Preventing Electric Shock Drowning:
- NEVER swim in or near marinas, docks or boatyards.
- Tell others about the danger of Electric Shock Drowning. Most people have never heard of ESD and are unaware of the danger.
- If you are a boat owner, have your boat inspected by an electrician with current ABYC (American Boat and Yacht Council) Electrical Certification or by an ABYC Certified Technician. Boats with alternating current (AC) systems should have isolation transformers or equipment leakage circuit interrupter (ELCI) protection, comply with American Boat and Yacht Council (ABYC) standards, and should be serviced by an ABYC Certified® Technician. Click here to learn about isolation transformers.
- Talk to Marina owners or operators about the danger of electric shock drowning. Ask them to install GFCI’s on all shore power pedestals and on all marina wiring circuits. Ask if they are having their marinas regularly inspected by qualified electricians who are familiar with National Fire Protection Association Codes: NFPA 303 and NFPA 70.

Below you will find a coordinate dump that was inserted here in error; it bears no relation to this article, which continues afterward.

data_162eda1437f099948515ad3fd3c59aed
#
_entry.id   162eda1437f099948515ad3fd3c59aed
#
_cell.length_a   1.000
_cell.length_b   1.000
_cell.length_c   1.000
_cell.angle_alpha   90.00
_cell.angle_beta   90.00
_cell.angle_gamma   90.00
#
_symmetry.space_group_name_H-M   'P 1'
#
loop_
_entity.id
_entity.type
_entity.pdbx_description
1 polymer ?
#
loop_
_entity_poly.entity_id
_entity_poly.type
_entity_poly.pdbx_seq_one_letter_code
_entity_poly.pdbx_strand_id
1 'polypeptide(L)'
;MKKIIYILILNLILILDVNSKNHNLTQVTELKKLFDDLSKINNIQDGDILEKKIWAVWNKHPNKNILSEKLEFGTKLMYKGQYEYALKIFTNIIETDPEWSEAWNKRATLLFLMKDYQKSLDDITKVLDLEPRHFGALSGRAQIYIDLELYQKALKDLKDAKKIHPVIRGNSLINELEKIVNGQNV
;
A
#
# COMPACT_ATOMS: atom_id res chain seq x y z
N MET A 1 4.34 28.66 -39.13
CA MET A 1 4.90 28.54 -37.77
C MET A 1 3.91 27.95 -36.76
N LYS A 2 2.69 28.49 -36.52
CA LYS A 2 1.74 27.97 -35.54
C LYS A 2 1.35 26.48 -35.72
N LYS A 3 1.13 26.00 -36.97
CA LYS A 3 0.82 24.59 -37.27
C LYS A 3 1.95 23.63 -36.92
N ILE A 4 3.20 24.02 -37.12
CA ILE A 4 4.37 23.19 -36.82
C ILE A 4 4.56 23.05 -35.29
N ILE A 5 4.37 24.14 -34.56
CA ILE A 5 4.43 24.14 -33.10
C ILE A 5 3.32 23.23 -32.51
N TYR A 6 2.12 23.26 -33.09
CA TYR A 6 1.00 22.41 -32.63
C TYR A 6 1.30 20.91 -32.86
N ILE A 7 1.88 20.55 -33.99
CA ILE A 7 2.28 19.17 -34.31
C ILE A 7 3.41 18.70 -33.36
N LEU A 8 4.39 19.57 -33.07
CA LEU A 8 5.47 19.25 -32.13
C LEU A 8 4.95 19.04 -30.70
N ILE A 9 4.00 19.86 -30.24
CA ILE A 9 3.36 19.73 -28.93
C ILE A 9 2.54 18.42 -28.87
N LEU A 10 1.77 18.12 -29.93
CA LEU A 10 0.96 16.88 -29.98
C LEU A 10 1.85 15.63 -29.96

"NO SWIMMING" Around AC Powered Docks:
The ESDPA strongly discourages swimming around boats, docks, and marinas that use AC electrical power for any purpose (boat power, electrical outlets, lighting, boat lifts, aerators, etc.). It is the ESDPA’s position that swimming around boats, docks, or marinas using AC electrical power should be strictly prohibited. We recommend that signs be posted to warn people of the dangers associated with swimming around any equipment powered by AC electricity. Additionally, for marinas, docks, and boatyards, we advocate for the establishment of a “NO SWIMMING” policy, supported by appropriate signage, notifications, facility monitoring, and enforcement by appropriately trained staff.